Eric William Carroll / 2012

At the intersection of science, philosophy and the evolution of the photographic process, Eric William Carroll creates both a meditation on process and a quixotic quest for understanding.

The eighth Baum Award was presented to Eric William Carroll in 2009 under the curatorial supervision of Chuck Mobley of SF Camerawork.

Born and raised in the Midwest, Carroll began studying philosophy at Coe College before he received his Master in Fine Art for photography from the University of Minnesota, Minneapolis, in 2006. His body of work is metaphorically rich and explores the materiality and contemporary use of the medium. Carroll’s work in photography, science, and nature explores the differences of how we experience, represent, and organize the world. Through his photographs, installations, and performances, Carroll creates visual and emotional connections that span enormous distances in space and time.

"This Darkroom's Gone to Heaven", (Installation), 2012

“This Darkroom’s Gone to Heaven”, (Installation), 2012

When he received the Baum Award in 2012, Carroll described his work as an interest in, “organizing the universe through a purely visual language [using] a mixture of appropriated and original photographs.” He began his exploration of altering appropriated images during his project, Sunburned (2006-2007), when he collected rejected photographs of sunsets from one-hour photo shops and bleached them to create even more vivid colors. In his mind, doing this created a more realistic representation of the beauty and experience of a sunset.

As part of the exhibition for the 2012 Baum Award at SF Camerawork, Carroll re-created his installation titled, This Darkroom’s Gone to Heaven. The initial installment took place in 2006 at the University of Minnesota and each iteration was composed of a built-in-place darkroom, structured from plywood and Masonite, equipped with a revolving lightproof door. In the dull, red glow of the safelights were shadows of the contents, cast on silver gelatin prints–memories of technologies past.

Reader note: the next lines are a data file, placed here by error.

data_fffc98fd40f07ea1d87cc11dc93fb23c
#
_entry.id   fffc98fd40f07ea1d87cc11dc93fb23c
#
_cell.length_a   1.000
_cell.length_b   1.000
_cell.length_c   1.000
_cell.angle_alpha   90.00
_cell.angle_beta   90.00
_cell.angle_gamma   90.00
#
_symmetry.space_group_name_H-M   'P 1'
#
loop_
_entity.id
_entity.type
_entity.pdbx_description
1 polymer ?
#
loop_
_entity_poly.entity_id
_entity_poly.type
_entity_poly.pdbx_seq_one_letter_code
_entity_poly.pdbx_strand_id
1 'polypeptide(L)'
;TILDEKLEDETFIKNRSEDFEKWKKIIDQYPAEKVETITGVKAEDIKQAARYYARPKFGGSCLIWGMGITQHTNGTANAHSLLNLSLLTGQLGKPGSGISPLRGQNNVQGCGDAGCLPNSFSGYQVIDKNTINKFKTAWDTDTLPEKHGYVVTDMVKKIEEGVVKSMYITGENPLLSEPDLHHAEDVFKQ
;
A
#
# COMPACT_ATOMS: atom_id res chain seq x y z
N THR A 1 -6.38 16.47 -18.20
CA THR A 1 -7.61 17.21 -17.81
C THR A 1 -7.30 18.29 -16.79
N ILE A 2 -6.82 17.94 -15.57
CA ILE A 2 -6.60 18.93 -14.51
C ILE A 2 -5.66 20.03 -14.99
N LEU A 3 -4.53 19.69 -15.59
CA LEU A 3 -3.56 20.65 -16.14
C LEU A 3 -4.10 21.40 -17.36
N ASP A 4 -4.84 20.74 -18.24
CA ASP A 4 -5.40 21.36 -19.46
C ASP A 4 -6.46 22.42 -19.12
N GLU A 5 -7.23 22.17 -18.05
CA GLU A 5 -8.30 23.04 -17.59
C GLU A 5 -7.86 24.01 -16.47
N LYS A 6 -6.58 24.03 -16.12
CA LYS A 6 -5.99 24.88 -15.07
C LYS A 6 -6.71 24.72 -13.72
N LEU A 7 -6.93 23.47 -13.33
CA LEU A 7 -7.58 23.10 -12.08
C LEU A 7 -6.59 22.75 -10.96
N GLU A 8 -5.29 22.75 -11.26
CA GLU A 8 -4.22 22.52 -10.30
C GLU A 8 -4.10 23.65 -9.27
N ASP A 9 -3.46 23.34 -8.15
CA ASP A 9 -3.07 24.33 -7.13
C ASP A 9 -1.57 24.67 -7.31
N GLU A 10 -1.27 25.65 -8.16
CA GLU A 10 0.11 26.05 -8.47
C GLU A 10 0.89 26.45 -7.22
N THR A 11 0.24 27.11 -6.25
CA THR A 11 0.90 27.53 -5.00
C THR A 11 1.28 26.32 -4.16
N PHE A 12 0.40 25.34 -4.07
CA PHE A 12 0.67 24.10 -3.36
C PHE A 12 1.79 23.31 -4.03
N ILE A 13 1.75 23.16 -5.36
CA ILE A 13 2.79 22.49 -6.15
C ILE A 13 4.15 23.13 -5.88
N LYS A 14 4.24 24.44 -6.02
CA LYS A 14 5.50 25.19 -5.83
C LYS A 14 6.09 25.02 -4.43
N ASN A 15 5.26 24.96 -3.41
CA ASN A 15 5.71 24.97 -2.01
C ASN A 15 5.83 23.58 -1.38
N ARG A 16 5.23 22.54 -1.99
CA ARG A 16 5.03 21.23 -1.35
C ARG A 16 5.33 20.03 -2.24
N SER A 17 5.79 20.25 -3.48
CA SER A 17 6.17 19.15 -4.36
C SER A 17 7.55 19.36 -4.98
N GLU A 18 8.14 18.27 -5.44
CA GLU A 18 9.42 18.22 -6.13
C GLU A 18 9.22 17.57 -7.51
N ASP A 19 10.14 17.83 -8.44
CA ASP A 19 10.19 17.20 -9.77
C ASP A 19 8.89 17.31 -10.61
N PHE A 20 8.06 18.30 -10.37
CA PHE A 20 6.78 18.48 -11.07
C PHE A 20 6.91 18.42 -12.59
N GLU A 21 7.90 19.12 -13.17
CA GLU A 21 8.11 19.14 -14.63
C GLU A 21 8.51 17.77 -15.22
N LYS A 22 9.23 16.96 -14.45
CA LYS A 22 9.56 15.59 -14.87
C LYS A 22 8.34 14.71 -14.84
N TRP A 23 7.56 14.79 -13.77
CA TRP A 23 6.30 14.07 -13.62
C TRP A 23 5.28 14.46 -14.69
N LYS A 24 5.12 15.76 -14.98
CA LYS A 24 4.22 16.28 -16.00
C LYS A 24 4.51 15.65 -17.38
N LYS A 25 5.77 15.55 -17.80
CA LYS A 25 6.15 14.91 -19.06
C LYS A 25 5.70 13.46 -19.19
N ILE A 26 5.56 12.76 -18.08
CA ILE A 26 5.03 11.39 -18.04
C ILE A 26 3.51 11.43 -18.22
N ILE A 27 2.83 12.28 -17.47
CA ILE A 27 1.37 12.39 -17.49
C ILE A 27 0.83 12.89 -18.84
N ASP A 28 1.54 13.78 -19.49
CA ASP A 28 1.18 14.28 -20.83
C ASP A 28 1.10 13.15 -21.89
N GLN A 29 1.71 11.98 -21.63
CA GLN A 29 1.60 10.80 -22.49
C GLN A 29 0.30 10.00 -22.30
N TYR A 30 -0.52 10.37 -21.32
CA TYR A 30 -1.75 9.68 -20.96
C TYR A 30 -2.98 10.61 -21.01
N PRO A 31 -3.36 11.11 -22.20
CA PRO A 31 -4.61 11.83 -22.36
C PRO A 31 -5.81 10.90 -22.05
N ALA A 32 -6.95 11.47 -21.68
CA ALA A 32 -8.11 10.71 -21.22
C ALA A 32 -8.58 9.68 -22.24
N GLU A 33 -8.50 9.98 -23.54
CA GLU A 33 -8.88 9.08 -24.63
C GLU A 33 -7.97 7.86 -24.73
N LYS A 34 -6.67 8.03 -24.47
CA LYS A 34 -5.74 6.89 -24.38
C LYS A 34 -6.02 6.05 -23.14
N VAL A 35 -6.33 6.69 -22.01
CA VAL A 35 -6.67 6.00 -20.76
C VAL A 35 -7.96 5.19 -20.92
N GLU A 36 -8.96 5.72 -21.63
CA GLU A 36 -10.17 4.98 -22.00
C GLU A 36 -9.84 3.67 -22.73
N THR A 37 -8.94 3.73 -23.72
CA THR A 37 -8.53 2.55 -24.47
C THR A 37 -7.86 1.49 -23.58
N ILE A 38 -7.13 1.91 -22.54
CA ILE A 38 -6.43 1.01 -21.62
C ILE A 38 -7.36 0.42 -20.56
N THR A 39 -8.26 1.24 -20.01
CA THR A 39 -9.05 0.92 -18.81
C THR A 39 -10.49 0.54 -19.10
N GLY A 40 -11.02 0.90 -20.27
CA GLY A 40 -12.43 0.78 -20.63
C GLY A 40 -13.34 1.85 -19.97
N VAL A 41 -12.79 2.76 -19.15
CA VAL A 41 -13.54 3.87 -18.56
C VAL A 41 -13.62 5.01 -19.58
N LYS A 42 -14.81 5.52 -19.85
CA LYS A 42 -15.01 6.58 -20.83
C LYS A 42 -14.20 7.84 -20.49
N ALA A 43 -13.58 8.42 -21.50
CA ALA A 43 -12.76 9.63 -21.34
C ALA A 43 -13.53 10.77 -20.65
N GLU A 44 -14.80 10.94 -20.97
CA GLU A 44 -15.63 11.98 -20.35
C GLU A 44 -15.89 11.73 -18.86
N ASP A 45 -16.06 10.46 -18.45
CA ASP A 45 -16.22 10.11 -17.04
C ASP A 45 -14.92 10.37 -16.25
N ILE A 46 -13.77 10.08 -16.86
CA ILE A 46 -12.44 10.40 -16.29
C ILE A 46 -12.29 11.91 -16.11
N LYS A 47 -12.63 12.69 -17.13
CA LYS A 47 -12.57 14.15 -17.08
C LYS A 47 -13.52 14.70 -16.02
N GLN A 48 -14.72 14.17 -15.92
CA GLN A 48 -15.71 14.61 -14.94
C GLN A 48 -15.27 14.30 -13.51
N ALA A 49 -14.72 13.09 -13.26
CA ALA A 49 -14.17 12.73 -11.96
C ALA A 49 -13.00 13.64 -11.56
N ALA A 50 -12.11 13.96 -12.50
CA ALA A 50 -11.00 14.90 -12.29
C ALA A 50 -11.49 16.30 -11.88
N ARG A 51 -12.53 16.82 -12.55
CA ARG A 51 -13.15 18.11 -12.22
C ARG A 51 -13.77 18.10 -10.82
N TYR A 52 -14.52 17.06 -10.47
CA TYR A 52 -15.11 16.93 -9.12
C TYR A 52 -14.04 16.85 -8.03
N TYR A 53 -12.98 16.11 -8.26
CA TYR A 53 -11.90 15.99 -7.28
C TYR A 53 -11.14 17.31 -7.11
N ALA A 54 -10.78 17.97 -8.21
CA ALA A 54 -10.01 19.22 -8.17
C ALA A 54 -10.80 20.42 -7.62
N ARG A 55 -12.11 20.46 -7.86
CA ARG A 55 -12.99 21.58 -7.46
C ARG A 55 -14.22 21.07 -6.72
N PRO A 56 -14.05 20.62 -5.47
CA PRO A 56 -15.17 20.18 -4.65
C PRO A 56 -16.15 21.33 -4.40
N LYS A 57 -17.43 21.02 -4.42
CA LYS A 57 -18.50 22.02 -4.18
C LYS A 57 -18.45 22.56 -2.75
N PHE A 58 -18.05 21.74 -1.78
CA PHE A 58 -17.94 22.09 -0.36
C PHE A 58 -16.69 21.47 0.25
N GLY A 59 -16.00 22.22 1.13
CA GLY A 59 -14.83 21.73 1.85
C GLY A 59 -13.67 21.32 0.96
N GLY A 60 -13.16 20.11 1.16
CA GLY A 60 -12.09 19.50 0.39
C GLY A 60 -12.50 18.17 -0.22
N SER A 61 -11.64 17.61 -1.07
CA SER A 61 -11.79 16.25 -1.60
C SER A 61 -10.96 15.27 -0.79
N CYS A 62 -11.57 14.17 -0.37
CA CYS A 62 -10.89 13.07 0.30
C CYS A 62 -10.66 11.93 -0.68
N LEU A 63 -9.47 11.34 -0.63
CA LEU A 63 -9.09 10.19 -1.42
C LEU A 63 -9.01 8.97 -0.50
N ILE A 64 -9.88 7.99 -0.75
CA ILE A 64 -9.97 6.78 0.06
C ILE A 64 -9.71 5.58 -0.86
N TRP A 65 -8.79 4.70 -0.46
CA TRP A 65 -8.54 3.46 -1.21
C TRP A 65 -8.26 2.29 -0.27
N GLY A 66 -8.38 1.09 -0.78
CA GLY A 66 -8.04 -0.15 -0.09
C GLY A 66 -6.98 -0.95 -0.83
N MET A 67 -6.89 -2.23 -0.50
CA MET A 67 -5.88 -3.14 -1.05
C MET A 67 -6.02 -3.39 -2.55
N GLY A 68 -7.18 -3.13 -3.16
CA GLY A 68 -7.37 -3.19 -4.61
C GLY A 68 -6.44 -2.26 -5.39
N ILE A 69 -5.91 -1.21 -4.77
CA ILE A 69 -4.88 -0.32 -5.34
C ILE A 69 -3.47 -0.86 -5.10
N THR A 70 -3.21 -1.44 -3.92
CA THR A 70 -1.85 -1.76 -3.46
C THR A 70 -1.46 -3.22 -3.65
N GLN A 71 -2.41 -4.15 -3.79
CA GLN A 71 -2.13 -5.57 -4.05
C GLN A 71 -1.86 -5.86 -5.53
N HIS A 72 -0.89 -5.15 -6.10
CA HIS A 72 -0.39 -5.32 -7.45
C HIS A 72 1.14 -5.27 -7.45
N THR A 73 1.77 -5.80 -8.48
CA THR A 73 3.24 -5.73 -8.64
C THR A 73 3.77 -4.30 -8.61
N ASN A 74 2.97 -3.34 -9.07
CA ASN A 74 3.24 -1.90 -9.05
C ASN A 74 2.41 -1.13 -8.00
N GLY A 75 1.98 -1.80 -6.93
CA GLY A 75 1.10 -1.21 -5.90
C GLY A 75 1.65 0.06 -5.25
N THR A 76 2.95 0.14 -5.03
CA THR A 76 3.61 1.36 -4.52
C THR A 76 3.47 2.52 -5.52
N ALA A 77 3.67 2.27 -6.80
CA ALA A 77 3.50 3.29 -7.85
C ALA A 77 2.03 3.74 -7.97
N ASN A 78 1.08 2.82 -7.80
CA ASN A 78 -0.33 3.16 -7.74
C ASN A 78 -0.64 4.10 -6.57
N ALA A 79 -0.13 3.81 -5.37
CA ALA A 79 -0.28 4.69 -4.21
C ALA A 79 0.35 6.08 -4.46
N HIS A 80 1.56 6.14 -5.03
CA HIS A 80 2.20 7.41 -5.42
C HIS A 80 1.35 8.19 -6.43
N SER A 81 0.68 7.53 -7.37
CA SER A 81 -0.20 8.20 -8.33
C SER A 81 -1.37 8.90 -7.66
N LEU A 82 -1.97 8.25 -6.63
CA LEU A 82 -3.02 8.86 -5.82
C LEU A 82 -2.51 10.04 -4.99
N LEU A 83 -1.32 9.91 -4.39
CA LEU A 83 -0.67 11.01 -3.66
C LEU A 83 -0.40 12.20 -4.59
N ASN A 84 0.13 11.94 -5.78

"Plato's Home Movies", 2011

“Plato’s Home Movies”, 2011

Nature and science, as well as methodology and the photographic process influence Carroll’s work. In, Blue Lines of Woods (2010 to present), he explores the ever-changing moment when a photograph is taken. For this project, he utilizes the diazo printing process (or blue-line printing) to capture silhouetted tree shadows. The long exposure creates depth in the work, but also the idea that time is passing in each panel of blurry leaves. The blue-line process allows the works to fade and change over time; from the first moment they are exhibited in a gallery they will never be the same again, thus amplifying the fleeting nature of time and archival instability of the photographs.

All of Carroll’s ideas and work have merged in his recent science/art project entitled, G.U.T. Feelings, which explores the correlation of science and art through the scientific Grand Unified Theory (G.U.T.) that tries to merge the theories of the universe into a single system of understanding, much like his work tries to “organize the universe through a purely visual language.” In 2015, selections from this project were published in French newspaper Le Monde’s commemoration of the centennial of Albert Einstein’s theory of relativity.
Carroll’s work has been exhibited in numerous cities across the United States and internationally, including Fotohof in Salzburg, Austria; the Camera Club of New York; Pier 24 Photography in San Francisco; Aperture Foundation; the Minneapolis Institute of Arts; and the Museum of Contemporary Photography in Chicago. He has participated in residencies at the MacDowell Colony in Peterborough, New Hampshire; Rayko Photo Center in San Francisco; and the Blacklock Nature Sanctuary in Moose Lake, Minnesota. As of 2016, Carroll lives in Minnesota and teaches at Macalester College in St. Paul, Minnesota.

Credits – 2012 Baum Award

Host: SF Camerawork
Curator: Chuck Mobley
Jury: Abigail Solomon-Godeau, Professor Emeritus, Department of the History of Art and Architecture, UC Santa Barbara
Chuck Mobley, Executive Director, SF Camerawork
Hulleah Tsinhnahjinnie, Professor, Department of Native American Studies and Director C.N. Gorman Museum, UC Davis
Julian Cox, Founding Curator of Photography and Chief Curator at the de Young Fine Arts Museums of San Francisco
Sean McFarland, artist, educator, and recipient of the 2009 Baum Award


Baum Award